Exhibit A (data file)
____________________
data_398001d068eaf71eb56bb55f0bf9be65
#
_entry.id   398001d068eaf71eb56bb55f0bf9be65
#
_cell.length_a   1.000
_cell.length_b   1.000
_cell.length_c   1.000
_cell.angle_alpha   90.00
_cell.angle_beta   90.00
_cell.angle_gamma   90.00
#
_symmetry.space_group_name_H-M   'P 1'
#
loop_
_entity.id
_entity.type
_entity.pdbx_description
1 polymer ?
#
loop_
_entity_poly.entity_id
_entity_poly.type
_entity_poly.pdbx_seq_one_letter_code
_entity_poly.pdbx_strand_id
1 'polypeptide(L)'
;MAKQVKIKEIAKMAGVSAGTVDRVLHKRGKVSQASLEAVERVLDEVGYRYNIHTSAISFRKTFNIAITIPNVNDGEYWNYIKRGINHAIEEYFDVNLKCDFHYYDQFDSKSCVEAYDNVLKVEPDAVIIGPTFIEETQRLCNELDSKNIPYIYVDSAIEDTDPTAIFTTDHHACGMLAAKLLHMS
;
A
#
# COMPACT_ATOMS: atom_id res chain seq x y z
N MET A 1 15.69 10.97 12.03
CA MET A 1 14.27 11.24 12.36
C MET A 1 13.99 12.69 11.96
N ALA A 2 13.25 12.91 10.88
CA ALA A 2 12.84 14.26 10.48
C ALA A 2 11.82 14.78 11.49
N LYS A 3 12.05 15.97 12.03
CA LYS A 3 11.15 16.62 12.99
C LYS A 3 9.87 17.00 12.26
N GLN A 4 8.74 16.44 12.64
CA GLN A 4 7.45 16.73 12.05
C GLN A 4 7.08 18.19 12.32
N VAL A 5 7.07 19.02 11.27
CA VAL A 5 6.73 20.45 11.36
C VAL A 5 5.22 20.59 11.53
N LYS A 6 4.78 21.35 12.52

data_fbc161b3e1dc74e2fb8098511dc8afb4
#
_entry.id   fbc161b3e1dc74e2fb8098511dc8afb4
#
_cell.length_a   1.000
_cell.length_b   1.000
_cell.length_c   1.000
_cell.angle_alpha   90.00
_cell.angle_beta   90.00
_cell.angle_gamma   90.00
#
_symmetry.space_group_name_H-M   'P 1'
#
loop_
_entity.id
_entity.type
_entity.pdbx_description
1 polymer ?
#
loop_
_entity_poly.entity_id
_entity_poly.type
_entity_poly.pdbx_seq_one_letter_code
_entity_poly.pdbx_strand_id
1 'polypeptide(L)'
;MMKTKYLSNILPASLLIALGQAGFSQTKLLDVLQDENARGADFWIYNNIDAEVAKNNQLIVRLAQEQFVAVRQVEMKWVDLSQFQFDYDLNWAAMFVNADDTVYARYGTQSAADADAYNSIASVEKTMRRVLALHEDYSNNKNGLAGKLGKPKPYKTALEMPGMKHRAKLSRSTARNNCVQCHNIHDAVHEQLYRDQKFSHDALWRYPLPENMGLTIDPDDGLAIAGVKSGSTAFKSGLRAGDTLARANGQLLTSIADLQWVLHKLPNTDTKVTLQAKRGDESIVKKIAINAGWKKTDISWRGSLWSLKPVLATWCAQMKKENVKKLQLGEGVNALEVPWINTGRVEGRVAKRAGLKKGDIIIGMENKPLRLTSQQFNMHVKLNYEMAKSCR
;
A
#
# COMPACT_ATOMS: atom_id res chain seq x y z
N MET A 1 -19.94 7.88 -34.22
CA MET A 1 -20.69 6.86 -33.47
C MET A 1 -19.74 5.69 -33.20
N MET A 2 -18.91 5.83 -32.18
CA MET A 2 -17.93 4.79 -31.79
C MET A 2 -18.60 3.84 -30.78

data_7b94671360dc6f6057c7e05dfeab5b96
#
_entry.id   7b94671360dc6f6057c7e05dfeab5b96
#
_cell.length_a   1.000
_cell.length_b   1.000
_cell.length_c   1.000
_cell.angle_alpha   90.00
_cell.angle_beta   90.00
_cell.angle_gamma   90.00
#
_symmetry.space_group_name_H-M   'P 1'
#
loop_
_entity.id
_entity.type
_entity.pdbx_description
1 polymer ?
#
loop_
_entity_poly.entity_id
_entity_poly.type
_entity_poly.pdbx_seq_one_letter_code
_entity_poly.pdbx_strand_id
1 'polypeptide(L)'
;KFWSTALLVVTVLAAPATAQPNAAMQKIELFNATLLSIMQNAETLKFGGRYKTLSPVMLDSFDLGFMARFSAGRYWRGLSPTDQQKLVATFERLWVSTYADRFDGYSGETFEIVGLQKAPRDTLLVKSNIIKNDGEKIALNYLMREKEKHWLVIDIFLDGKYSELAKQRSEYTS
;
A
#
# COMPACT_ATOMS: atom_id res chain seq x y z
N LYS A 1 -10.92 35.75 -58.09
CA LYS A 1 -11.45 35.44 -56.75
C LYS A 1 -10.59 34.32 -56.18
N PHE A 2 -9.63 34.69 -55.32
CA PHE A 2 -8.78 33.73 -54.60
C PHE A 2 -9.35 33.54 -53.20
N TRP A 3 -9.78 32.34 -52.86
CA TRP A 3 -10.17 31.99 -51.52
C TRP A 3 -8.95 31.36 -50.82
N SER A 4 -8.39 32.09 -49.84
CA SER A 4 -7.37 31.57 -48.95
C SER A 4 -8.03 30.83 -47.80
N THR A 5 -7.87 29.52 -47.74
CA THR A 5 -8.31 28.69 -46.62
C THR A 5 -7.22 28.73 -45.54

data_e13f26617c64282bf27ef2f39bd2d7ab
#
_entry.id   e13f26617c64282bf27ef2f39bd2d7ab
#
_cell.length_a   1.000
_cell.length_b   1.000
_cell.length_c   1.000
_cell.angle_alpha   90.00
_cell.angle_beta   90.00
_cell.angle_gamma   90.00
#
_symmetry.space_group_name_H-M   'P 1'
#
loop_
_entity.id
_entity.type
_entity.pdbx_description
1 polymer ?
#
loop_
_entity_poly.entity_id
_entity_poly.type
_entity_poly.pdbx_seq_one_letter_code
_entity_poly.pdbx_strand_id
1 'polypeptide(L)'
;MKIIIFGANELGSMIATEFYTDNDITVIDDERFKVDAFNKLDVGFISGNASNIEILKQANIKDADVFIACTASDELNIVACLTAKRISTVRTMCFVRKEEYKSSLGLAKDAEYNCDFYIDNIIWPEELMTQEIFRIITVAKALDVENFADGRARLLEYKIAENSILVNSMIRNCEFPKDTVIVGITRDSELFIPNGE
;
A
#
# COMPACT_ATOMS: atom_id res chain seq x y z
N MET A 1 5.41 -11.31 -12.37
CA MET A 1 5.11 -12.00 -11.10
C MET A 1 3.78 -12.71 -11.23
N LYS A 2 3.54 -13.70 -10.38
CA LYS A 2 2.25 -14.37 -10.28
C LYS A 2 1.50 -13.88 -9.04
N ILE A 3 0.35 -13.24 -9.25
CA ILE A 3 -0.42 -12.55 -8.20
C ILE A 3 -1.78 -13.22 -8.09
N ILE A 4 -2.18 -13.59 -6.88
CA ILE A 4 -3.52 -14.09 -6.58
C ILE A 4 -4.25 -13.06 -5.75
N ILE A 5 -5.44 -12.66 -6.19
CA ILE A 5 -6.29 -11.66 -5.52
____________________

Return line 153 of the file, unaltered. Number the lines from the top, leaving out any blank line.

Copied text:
;MKIIIFGANELGSMIATEFYTDNDITVIDDERFKVDAFNKLDVGFISGNASNIEILKQANIKDADVFIACTASDELNIVACLTAKRISTVRTMCFVRKEEYKSSLGLAKDAEYNCDFYIDNIIWPEELMTQEIFRIITVAKALDVENFADGRARLLEYKIAENSILVNSMIRNCEFPKDTVIVGITRDSELFIPNGE